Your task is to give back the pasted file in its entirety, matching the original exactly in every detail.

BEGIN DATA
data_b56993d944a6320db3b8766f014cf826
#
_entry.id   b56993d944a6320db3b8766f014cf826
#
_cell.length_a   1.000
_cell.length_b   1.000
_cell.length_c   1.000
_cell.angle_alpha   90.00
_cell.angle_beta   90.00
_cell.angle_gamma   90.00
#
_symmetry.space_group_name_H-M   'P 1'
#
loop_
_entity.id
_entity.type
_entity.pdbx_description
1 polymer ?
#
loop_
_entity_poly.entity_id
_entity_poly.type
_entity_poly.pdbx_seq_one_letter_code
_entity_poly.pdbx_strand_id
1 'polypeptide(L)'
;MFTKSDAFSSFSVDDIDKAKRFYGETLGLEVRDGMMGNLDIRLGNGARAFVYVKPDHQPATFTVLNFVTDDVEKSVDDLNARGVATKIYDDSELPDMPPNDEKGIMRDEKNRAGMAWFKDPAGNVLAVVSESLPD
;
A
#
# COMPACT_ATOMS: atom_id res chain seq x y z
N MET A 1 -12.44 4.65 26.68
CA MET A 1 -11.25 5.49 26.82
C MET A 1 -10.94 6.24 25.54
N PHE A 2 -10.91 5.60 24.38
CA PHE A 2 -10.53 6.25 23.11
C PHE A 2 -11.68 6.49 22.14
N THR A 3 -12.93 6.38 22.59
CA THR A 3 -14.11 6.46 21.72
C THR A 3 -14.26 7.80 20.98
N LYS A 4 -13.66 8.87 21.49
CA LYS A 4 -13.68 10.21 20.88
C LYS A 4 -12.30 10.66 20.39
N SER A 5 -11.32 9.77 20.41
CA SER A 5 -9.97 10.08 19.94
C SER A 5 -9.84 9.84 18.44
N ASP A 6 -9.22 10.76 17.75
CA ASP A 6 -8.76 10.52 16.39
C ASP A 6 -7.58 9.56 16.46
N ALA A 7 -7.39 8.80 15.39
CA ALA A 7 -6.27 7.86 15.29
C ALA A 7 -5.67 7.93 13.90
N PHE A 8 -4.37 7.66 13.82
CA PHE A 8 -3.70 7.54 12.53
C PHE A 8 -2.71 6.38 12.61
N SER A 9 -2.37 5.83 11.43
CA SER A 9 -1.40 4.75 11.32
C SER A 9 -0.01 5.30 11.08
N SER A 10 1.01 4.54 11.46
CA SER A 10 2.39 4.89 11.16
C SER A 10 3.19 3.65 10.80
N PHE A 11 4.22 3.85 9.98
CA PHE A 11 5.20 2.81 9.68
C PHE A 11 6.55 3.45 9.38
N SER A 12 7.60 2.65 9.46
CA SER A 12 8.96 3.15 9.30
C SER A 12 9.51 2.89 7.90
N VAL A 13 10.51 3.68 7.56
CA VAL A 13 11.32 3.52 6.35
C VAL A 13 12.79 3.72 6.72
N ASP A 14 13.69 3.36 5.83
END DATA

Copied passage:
data_b56993d944a6320db3b8766f014cf826
#
_entry.id   b56993d944a6320db3b8766f014cf826
#
_cell.length_a   1.000
_cell.length_b   1.000
_cell.length_c   1.000
_cell.angle_alpha   90.00
_cell.angle_beta   90.00
_cell.angle_gamma   90.00
#
_symmetry.space_group_name_H-M   'P 1'
#
loop_
_entity.id
_entity.type
_entity.pdbx_description
1 polymer ?
#
loop_
_entity_poly.entity_id
_entity_poly.type
_entity_poly.pdbx_seq_one_letter_code
_entity_poly.pdbx_strand_id
1 'polypeptide(L)'
;MFTKSDAFSSFSVDDIDKAKRFYGETLGLEVRDGMMGNLDIRLGNGARAFVYVKPDHQPATFTVLNFVTDDVEKSVDDLNARGVATKIYDDSELPDMPPNDEKGIMRDEKNRAGMAWFKDPAGNVLAVVSESLPD
;
A
#
# COMPACT_ATOMS: atom_id res chain seq x y z
N MET A 1 -12.44 4.65 26.68
CA MET A 1 -11.25 5.49 26.82
C MET A 1 -10.94 6.24 25.54
N PHE A 2 -10.91 5.60 24.38
CA PHE A 2 -10.53 6.25 23.11
C PHE A 2 -11.68 6.49 22.14
N THR A 3 -12.93 6.38 22.59
CA THR A 3 -14.11 6.46 21.72
C THR A 3 -14.26 7.80 20.98
N LYS A 4 -13.66 8.87 21.49
CA LYS A 4 -13.68 10.21 20.88
C LYS A 4 -12.30 10.66 20.39
N SER A 5 -11.32 9.77 20.41
CA SER A 5 -9.97 10.08 19.94
C SER A 5 -9.84 9.84 18.44
N ASP A 6 -9.22 10.76 17.75
CA ASP A 6 -8.76 10.52 16.39
C ASP A 6 -7.58 9.56 16.46
N ALA A 7 -7.39 8.80 15.39
CA ALA A 7 -6.27 7.86 15.29
C ALA A 7 -5.67 7.93 13.90
N PHE A 8 -4.37 7.66 13.82
CA PHE A 8 -3.70 7.54 12.53
C PHE A 8 -2.71 6.38 12.61
N SER A 9 -2.37 5.83 11.43
CA SER A 9 -1.40 4.75 11.32
C SER A 9 -0.01 5.30 11.08
N SER A 10 1.01 4.54 11.46
CA SER A 10 2.39 4.89 11.16
C SER A 10 3.19 3.65 10.80
N PHE A 11 4.22 3.85 9.98
CA PHE A 11 5.20 2.81 9.68
C PHE A 11 6.55 3.45 9.38
N SER A 12 7.60 2.65 9.46
CA SER A 12 8.96 3.15 9.30
C SER A 12 9.51 2.89 7.90
N VAL A 13 10.51 3.68 7.56
CA VAL A 13 11.32 3.52 6.35
C VAL A 13 12.79 3.72 6.72
N ASP A 14 13.69 3.36 5.83